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Well, heck, since I'm the guy who weighed in with the Rolling Stones=Microsoft
comment, I might as well comment. 

  (1) I stick to the comment that the Stones are mostly about Money - I'll 
      dig up the Keith Richards quote to the same effect (it's about one month 
      old) if you'd like. 

  (2) As a decaying 43-year-old, I vividly remember Beggar's Banquet, 
      Their Satanic Majesties, etc. IN fact, I think the best Stones' 
      album is 12x5 - their version of "Round and Round" is wonderful - 
      Richards has got that "sound" down perfectly. However, I pretty 
      solidly think that once Brian Jones got so into drugs that he
      couldn't hack it, and Mick engineered him out of the band, things 
      started to collapse. I still think so. 

  (3) As for the comment that 
       "...This guy has obviously missed out on the 60's and 70's chapter of 
        the History of Rock 'n Roll."...You're right; I never read about it. 
        For better or worse, my parents timed things poorly (at least from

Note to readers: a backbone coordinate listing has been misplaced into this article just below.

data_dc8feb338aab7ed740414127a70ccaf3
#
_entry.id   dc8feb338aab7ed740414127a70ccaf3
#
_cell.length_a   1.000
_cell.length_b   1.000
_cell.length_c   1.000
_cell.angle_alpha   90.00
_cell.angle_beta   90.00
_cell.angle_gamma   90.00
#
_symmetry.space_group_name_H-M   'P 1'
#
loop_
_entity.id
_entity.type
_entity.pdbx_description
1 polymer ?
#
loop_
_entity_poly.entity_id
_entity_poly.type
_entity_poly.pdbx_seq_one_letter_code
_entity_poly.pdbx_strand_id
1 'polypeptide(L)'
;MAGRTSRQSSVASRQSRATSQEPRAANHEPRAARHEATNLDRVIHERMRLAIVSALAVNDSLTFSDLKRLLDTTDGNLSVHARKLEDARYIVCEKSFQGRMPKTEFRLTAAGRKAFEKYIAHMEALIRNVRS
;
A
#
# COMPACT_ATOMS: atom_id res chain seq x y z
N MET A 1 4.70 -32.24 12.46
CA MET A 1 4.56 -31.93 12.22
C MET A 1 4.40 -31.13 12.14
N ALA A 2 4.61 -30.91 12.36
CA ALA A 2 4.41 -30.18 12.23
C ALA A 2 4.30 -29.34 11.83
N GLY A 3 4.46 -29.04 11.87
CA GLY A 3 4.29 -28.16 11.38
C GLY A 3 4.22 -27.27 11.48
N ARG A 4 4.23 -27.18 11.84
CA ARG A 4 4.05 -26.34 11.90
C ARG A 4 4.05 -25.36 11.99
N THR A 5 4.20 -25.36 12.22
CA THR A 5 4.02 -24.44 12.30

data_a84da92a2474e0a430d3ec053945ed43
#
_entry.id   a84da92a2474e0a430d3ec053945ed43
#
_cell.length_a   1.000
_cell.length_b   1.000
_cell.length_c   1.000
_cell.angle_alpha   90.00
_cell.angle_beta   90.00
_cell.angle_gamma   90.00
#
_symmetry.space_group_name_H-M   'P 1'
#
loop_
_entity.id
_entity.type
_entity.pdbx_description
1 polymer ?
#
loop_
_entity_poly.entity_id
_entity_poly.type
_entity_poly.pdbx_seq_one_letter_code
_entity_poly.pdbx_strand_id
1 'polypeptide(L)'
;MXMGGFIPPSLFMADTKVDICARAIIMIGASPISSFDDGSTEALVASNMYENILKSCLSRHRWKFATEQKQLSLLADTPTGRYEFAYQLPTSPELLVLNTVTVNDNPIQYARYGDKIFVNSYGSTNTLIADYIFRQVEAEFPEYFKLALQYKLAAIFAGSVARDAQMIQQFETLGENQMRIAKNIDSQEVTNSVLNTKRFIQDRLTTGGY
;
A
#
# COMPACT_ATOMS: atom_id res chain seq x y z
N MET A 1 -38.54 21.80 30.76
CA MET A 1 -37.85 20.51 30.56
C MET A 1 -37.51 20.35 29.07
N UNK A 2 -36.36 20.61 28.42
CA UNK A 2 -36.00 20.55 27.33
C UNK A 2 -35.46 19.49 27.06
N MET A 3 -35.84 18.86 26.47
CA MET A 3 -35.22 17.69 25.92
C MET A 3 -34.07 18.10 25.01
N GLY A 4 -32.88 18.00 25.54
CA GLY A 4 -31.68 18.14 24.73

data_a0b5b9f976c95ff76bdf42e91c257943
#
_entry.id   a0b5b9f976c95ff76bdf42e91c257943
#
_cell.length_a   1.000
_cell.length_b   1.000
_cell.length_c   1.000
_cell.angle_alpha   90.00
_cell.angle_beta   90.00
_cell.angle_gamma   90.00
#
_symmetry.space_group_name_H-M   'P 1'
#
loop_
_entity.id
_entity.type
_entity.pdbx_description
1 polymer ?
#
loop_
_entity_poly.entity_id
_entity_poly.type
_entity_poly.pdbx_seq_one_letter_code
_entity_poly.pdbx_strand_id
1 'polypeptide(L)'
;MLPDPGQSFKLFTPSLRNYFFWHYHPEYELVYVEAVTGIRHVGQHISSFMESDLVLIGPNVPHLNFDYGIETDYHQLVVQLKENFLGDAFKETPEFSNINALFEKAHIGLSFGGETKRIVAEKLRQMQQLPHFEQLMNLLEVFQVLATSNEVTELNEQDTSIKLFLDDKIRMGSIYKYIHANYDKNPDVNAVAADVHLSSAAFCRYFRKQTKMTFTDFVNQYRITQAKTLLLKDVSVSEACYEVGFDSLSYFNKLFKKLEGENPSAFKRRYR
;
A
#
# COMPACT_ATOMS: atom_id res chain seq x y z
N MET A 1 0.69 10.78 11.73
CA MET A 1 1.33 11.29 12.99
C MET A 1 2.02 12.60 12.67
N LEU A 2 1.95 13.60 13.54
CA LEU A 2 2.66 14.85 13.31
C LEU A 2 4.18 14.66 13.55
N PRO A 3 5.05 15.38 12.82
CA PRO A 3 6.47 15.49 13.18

their point of view) and I lived through them as they were happening.

  (4) I said that the Stones post-Miss You is always six months behind. 
      Still stick with it: don't forget "Can't You Hear me Knocking" is 
      The Stones do Santana

  (5) "...Does this guy actually believe that the Stones had a marketing
       plan drawn up for their career and image since day one?"
       Nope, I think it started around the beginning of 1969. Go watch 
       "Gimme Shelter" *really* carefully, and observe Jagger's obsession 
       with focussing everything on the himself.

  (6) "The Rolling Stones are the Microsoft of Rock.", Round Here (to quote
       someone else), you could get free Stones Tickets if you signed up
       for a particular cellular phone company. 

      It makes the Fleetwood Mac Reunion look downright altruistic. 

- ---------------------------------------------------------------------
                          J.A. Sethian
                          Dept. of Mathematics
                          University of California, Berkeley

                          Head, Mathematics Department 
                          Lawrence Berkeley National Laboratory